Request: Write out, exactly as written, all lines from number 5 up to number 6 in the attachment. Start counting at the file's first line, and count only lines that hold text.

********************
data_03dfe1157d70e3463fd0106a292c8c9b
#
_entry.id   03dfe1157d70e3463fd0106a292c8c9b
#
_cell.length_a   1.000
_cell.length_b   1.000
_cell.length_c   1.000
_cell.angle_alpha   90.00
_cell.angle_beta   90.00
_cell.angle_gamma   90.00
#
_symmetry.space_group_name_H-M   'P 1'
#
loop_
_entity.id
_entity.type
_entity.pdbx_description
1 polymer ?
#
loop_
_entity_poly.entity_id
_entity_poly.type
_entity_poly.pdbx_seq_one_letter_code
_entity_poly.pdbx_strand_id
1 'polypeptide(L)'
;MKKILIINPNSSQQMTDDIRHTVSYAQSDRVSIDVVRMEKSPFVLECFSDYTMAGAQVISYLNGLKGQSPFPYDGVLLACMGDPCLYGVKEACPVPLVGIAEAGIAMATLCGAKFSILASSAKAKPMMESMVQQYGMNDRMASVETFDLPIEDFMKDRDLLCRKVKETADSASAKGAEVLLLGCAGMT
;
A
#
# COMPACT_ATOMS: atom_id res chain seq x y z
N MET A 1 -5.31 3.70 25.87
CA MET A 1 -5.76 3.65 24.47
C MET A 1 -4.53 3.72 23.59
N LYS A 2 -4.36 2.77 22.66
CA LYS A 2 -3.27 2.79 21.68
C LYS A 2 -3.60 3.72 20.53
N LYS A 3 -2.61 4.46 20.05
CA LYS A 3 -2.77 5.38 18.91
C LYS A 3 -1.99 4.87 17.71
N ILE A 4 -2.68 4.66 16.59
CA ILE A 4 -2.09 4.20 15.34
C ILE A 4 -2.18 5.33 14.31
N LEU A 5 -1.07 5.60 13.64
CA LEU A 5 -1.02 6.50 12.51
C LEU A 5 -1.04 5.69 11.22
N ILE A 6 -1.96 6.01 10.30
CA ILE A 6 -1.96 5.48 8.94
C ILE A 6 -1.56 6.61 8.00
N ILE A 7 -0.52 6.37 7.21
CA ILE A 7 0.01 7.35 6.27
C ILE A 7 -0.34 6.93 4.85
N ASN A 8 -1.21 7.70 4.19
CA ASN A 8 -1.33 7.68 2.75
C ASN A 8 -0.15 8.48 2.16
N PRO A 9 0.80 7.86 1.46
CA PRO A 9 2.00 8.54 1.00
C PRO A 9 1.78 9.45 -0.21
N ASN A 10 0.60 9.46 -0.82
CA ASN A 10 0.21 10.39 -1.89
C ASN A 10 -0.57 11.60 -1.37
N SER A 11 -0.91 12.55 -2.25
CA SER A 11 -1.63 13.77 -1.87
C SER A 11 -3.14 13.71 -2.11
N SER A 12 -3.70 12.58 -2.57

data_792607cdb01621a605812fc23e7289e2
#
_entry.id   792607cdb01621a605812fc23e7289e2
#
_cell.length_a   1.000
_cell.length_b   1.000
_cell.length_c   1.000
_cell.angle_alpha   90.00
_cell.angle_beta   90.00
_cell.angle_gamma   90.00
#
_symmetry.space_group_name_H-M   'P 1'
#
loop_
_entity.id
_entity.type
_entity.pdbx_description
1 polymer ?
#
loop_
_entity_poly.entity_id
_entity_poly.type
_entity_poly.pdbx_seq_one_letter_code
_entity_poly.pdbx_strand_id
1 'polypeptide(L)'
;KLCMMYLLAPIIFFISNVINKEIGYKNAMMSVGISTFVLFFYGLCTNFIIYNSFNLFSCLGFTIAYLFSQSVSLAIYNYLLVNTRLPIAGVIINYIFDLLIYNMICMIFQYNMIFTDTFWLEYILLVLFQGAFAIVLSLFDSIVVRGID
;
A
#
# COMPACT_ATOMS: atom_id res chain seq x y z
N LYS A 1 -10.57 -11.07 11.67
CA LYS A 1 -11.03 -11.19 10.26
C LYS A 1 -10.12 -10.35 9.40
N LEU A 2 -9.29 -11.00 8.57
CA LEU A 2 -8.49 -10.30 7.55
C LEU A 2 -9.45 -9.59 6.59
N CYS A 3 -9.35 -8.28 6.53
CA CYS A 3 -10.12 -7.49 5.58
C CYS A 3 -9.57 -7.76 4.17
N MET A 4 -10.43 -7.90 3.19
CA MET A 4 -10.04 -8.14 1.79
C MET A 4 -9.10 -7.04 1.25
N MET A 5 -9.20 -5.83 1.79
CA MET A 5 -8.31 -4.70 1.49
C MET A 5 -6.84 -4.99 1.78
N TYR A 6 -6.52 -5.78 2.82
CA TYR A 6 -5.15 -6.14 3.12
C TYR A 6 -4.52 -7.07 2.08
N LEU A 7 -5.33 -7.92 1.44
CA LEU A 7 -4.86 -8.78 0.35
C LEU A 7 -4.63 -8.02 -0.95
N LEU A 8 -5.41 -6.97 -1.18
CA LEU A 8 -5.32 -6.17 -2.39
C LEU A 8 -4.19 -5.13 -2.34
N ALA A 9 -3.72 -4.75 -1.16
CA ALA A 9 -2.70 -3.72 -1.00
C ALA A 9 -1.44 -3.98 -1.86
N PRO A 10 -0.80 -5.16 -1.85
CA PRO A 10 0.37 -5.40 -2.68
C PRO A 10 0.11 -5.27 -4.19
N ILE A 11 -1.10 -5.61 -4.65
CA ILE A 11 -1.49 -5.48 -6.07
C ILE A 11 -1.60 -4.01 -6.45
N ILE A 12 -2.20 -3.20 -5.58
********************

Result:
_cell.length_a   1.000
_cell.length_b   1.000